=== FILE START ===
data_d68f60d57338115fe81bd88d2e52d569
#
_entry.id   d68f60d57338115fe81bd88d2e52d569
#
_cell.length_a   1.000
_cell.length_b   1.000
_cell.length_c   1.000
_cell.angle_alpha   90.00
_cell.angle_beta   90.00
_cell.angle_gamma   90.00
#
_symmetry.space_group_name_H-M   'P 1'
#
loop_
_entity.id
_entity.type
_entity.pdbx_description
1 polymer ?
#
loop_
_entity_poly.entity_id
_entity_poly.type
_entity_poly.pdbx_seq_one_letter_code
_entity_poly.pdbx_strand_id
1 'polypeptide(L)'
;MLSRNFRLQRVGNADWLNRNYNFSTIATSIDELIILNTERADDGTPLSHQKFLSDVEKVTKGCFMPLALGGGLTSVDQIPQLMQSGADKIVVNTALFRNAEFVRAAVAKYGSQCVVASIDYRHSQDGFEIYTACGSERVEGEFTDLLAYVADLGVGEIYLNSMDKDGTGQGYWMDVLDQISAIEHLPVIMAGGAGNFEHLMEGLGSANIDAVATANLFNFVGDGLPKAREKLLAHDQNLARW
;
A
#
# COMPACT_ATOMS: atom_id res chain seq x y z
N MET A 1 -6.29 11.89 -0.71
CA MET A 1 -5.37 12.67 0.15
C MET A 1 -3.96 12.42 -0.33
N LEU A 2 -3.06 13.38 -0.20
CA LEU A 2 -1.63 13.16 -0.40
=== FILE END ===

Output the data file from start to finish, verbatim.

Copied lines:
data_d68f60d57338115fe81bd88d2e52d569
#
_entry.id   d68f60d57338115fe81bd88d2e52d569
#
_cell.length_a   1.000
_cell.length_b   1.000
_cell.length_c   1.000
_cell.angle_alpha   90.00
_cell.angle_beta   90.00
_cell.angle_gamma   90.00
#
_symmetry.space_group_name_H-M   'P 1'
#
loop_
_entity.id
_entity.type
_entity.pdbx_description
1 polymer ?
#
loop_
_entity_poly.entity_id
_entity_poly.type
_entity_poly.pdbx_seq_one_letter_code
_entity_poly.pdbx_strand_id
1 'polypeptide(L)'
;MLSRNFRLQRVGNADWLNRNYNFSTIATSIDELIILNTERADDGTPLSHQKFLSDVEKVTKGCFMPLALGGGLTSVDQIPQLMQSGADKIVVNTALFRNAEFVRAAVAKYGSQCVVASIDYRHSQDGFEIYTACGSERVEGEFTDLLAYVADLGVGEIYLNSMDKDGTGQGYWMDVLDQISAIEHLPVIMAGGAGNFEHLMEGLGSANIDAVATANLFNFVGDGLPKAREKLLAHDQNLARW
;
A
#
# COMPACT_ATOMS: atom_id res chain seq x y z
N MET A 1 -6.29 11.89 -0.71
CA MET A 1 -5.37 12.67 0.15
C MET A 1 -3.96 12.42 -0.33
N LEU A 2 -3.06 13.38 -0.20
CA LEU A 2 -1.63 13.16 -0.40